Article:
"There are strategic and budgetary plans that will allow us to offer a competitive and sustainable payout," he said, without alluding to what those measures were.
"I have noted there has been great shareholder support for the governance and management of their company. We have revised our board structure and governance processes, and brought in a new executive leadership team and we're working together on plans that represent considerable opportunities for Westland," Mr Morrison said.
The co-operative was also reviewing its capital structure to ensure it had the capital needed to meet new opportunities being presented in such areas as grass-fed, A2, organic and other "highly differentiated and segregated products".
"It is my firm view that the best options for shareholders will be delivered by us all sticking together until this process is completed."
For those reasons he said he believed Westland's current milk supply was secure.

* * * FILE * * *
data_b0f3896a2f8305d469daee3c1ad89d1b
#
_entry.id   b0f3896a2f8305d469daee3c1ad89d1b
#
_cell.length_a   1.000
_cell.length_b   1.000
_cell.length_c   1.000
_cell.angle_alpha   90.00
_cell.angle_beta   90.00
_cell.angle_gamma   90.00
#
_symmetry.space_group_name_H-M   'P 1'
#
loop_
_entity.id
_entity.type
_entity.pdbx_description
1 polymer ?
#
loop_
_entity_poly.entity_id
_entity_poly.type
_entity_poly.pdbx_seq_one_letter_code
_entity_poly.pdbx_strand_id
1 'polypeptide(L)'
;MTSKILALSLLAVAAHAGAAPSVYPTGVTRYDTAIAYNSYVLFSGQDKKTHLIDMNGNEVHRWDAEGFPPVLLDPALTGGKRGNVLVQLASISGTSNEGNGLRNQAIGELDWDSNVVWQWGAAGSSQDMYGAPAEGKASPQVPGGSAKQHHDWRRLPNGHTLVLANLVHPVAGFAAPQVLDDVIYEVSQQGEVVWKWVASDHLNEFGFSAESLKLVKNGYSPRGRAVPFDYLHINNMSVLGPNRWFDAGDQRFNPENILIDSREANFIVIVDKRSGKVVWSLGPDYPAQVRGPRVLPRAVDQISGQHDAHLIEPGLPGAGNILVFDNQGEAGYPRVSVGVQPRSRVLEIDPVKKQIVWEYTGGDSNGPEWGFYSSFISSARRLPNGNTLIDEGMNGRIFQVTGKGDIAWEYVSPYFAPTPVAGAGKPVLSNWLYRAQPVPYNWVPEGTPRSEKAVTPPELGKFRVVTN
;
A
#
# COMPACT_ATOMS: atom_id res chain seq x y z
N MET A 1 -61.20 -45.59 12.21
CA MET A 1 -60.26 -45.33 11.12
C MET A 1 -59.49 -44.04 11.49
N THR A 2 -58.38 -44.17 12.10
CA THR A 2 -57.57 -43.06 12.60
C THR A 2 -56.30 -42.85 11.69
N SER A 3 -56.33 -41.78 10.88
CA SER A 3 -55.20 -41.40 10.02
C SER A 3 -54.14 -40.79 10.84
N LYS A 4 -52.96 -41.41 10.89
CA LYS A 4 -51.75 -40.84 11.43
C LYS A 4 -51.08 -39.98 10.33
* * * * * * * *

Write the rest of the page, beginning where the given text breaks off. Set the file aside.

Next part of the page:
Mr Langford, also speaking to the Greymouth Star yesterday, said the co-operative would be fronting groups of shareholders in the next few days.
"They are responding to the challenge that Fonterra is here, door knocking ... it's being taken seriously," Mr Langford said.
Suppliers in the far north and far south of the West Coast would not have the choice to switch suppliers, but those in the middle did and Westland Milk could not afford a split, he said.
"For us in Karamea, and anyone south of Hokitika, it's a major issue."
Regardless, the proximity of Fonterra's Darfield plant made it viable for the dairy giant to reach into the West Coast, and the fact was that some suppliers were going to make the switch, regardless of their past loyalties, Mr Langford said.
"It's a really hard pill for the rest of the suppliers to swallow, but that is life and reality that if your own company isn't going to perform, you're going to go elsewhere. What can you do?"
Ultimately, suppliers had to let the board and management do their job but people could not live on hope forever, he said.
"I could say they've tried but it's been an epic fail."
Mr Langford said the risk now was of Fonterra "destroying" its neighbour's business, resulting in a "fire sale" of Westland Milk, but a "surreptitious takeover" by Fonterra was the last thing anyone wanted on the West Coast.
- Brendon McMahon